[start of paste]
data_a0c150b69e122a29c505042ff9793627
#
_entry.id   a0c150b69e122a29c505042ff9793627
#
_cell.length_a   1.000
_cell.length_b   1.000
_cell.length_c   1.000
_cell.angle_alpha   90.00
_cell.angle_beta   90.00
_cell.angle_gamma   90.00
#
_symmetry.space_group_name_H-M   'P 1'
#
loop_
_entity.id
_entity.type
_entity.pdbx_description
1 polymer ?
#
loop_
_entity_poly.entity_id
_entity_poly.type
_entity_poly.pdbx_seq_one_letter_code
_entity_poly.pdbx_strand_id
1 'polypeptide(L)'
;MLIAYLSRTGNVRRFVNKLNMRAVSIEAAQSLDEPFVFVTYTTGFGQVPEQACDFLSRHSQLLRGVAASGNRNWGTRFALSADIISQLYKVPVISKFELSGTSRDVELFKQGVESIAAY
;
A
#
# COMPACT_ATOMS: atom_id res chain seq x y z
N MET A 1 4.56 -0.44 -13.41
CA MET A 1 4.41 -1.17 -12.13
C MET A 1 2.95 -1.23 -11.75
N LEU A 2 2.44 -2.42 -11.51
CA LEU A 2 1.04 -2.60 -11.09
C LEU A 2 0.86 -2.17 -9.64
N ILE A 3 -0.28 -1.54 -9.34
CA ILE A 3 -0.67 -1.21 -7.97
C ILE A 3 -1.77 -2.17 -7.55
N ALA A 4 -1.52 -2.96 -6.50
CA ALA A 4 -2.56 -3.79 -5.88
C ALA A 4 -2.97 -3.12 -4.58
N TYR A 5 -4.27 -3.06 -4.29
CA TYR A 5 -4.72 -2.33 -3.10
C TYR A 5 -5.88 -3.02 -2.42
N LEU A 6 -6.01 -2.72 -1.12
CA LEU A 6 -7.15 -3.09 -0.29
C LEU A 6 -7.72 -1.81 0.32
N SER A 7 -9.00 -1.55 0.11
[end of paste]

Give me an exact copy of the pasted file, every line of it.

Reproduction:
data_a0c150b69e122a29c505042ff9793627
#
_entry.id   a0c150b69e122a29c505042ff9793627
#
_cell.length_a   1.000
_cell.length_b   1.000
_cell.length_c   1.000
_cell.angle_alpha   90.00
_cell.angle_beta   90.00
_cell.angle_gamma   90.00
#
_symmetry.space_group_name_H-M   'P 1'
#
loop_
_entity.id
_entity.type
_entity.pdbx_description
1 polymer ?
#
loop_
_entity_poly.entity_id
_entity_poly.type
_entity_poly.pdbx_seq_one_letter_code
_entity_poly.pdbx_strand_id
1 'polypeptide(L)'
;MLIAYLSRTGNVRRFVNKLNMRAVSIEAAQSLDEPFVFVTYTTGFGQVPEQACDFLSRHSQLLRGVAASGNRNWGTRFALSADIISQLYKVPVISKFELSGTSRDVELFKQGVESIAAY
;
A
#
# COMPACT_ATOMS: atom_id res chain seq x y z
N MET A 1 4.56 -0.44 -13.41
CA MET A 1 4.41 -1.17 -12.13
C MET A 1 2.95 -1.23 -11.75
N LEU A 2 2.44 -2.42 -11.51
CA LEU A 2 1.04 -2.60 -11.09
C LEU A 2 0.86 -2.17 -9.64
N ILE A 3 -0.28 -1.54 -9.34
CA ILE A 3 -0.67 -1.21 -7.97
C ILE A 3 -1.77 -2.17 -7.55
N ALA A 4 -1.52 -2.96 -6.50
CA ALA A 4 -2.56 -3.79 -5.88
C ALA A 4 -2.97 -3.12 -4.58
N TYR A 5 -4.27 -3.06 -4.29
CA TYR A 5 -4.72 -2.33 -3.10
C TYR A 5 -5.88 -3.02 -2.42
N LEU A 6 -6.01 -2.72 -1.12
CA LEU A 6 -7.15 -3.09 -0.29
C LEU A 6 -7.72 -1.81 0.32
N SER A 7 -9.00 -1.55 0.11